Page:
Primary government expenditures as a proportion of original approved budget (%) - Country Ranking - Africa

Definition: Primary government expenditures as a proportion of original approved budget measures the extent to which aggregate budget expenditure outturn reflects the amount originally approved, as defined in government budget documentation and fiscal reports. The coverage is budgetary central government (BCG) and the time period covered is the last three completed fiscal years.

Source: Public Expenditure and Financial Accountability (PEFA). Ministry of Finance (MoF).

See also: Thematic map, Time series comparison

Find indicator:
Rank Country Value Year
1 Ghana 135.10 2011
2 The Gambia 131.48 2013
3 Lesotho 131.33 2016
4 Congo 129.01 2012
5 Zimbabwe 123.08 2016
6 Madagascar 118.49 2016
7 Dem. Rep. Congo 116.10 2006
8 Zambia 115.33 2015
9 São Tomé and Principe 111.62 2008
10 Seychelles 111.54 2009
11 Sierra Leone 106.65 2016
12 Mozambique 103.30 2014
13 Togo 102.61 2015
14 Uganda 100.07 2016
15 Rwanda 99.80 2017
16 Burundi 99.52 2010
17 South Africa 99.24 2013
18 Morocco 99.09 2014
19 Ethiopia 98.89 2013
20 Liberia 98.04 2015
21 Mauritania 97.96 2016
22 Malawi 97.90 2017
23 Tunisia 97.55 2013
24 Côte d'Ivoire 97.35 2016
25 Botswana 97.06 2012
26 Burkina Faso 95.82 2016
27 Chad 95.04 2017
28 Comoros 94.96 2015
29 Cameroon 92.81 2016
30 Mauritius 92.67 2014
31 Kenya 87.90 2011
32 Tanzania 86.87 2016
33 Guinea 85.93 2016
34 Mali 84.52 2016
35 Cabo Verde 82.55 2016
36 Benin 78.56 2014
37 Niger 69.91 2016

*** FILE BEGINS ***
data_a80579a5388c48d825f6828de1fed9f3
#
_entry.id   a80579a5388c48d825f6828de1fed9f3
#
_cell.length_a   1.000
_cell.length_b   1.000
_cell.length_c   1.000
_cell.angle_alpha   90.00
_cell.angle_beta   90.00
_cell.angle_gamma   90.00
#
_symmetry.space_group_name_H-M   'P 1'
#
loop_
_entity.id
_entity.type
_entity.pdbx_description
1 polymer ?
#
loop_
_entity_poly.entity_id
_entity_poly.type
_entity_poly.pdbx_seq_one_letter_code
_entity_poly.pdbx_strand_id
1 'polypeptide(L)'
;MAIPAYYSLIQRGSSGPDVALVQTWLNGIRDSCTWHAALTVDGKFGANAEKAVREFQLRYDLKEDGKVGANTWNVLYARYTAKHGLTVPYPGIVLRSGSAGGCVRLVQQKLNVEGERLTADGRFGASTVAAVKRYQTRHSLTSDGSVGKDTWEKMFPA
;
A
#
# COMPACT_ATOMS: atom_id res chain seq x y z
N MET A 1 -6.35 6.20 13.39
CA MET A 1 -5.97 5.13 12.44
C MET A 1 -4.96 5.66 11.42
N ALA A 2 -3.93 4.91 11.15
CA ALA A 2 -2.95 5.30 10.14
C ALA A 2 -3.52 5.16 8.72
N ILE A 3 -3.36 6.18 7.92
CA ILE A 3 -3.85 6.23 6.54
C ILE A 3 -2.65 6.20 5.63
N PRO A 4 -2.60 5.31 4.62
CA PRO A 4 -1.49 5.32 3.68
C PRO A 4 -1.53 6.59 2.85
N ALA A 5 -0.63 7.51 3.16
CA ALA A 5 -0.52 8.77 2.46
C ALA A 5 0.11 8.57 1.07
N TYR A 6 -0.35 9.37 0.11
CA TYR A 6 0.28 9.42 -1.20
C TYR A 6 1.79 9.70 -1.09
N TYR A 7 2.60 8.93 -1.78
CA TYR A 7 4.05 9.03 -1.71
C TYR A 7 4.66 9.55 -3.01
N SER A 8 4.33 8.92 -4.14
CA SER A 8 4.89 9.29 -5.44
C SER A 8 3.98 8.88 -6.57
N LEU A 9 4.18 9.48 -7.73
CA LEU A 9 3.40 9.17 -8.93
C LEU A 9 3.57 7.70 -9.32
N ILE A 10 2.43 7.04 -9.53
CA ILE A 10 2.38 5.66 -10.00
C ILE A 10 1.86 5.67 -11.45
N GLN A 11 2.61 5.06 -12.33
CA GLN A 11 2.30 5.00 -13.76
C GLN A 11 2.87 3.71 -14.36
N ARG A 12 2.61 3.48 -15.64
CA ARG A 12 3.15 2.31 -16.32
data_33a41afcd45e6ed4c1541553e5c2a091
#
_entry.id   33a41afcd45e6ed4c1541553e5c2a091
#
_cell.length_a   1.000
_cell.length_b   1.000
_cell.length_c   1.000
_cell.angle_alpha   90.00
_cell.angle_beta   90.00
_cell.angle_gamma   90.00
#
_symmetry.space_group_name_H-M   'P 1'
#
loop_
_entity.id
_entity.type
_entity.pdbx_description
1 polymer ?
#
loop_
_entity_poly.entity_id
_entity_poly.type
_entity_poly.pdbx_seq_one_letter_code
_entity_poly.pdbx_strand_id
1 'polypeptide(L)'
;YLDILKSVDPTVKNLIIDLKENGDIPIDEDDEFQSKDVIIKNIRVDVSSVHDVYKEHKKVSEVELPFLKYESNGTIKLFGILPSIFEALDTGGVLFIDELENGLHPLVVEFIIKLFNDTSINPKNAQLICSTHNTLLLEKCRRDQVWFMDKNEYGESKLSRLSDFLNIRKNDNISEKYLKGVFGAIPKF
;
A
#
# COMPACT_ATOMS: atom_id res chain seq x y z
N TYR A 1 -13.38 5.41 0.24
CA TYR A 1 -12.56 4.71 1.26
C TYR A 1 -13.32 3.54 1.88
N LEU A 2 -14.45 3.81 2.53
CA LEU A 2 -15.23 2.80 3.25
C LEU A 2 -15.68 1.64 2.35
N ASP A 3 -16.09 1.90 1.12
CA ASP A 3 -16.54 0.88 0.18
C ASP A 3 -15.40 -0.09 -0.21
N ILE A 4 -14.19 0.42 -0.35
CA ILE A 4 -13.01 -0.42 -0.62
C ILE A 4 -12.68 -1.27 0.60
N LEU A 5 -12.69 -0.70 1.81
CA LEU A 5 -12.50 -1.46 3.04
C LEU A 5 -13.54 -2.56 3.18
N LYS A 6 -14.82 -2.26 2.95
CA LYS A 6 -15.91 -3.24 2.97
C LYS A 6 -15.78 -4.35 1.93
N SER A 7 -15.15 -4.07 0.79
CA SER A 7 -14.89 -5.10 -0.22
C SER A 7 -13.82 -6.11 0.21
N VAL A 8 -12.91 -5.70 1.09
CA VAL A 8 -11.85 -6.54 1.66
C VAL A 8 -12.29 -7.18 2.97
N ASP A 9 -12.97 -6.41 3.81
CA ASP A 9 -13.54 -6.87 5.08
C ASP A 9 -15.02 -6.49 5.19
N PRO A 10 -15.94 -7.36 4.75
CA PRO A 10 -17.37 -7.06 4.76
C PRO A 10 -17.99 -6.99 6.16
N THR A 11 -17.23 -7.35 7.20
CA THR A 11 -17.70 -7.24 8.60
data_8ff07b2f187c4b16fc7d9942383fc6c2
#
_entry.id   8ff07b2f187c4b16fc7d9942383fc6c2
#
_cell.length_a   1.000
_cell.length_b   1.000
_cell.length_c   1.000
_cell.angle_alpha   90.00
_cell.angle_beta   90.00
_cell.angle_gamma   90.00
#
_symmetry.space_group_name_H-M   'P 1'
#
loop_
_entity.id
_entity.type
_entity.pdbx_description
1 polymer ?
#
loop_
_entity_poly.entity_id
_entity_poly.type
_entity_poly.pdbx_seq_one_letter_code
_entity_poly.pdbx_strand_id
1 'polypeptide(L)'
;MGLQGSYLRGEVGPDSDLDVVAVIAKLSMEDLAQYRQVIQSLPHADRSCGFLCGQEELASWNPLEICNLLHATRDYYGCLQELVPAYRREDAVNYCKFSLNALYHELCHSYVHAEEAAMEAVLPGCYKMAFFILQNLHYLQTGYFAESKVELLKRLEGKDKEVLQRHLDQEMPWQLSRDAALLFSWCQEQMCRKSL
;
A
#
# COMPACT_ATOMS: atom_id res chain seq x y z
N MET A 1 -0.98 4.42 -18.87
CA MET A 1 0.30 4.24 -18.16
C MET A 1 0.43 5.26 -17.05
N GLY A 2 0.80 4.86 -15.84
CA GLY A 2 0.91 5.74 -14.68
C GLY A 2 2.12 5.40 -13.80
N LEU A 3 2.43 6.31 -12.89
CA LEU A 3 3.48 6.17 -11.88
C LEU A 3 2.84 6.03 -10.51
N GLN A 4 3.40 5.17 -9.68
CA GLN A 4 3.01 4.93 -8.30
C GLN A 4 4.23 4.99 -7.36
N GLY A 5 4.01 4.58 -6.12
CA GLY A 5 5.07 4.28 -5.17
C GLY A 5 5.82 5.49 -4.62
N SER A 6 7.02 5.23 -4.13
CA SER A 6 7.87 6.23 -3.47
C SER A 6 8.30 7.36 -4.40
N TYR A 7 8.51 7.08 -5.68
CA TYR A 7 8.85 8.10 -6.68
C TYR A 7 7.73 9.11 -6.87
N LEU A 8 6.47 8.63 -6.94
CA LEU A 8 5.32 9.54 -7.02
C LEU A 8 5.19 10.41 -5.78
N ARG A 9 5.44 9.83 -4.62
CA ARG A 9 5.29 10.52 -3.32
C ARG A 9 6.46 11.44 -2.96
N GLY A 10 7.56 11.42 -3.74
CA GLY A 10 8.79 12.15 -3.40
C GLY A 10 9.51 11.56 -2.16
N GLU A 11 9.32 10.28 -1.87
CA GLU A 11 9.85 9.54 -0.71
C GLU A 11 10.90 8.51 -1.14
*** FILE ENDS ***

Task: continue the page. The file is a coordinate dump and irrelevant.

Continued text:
38 Guinea-Bissau 69.46 2017
39 Somalia 68.63 2016
40 Gabon 67.41 2015
41 Central African Republic 58.47 2009

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Development Relevance: The indicator attempts to capture the reliability of government budgets: do governments spend what they intend to and do they collect what they set out to collect. The ability to implement the enacted budget is an important factor in government’s ability to deliver public services and achieve development objectives. The deviation between approved and actual spending is measured over a 12-month period (the budget year) and may have important implications for macroeconomic stability, public service delivery, and social welfare. A credibly implemented budget has only small deviations from the approved one. If expenditure is under-executed, beneficiaries may not receive crucial services. Over-executed budgets may result in budget deficits and increased public debt levels and can influence the macroeconomic stability. In both cases, lack of budget credibility undermines the usefulness of the budget process for policy making and implementation and erodes public trust in government.

Periodicity: Annual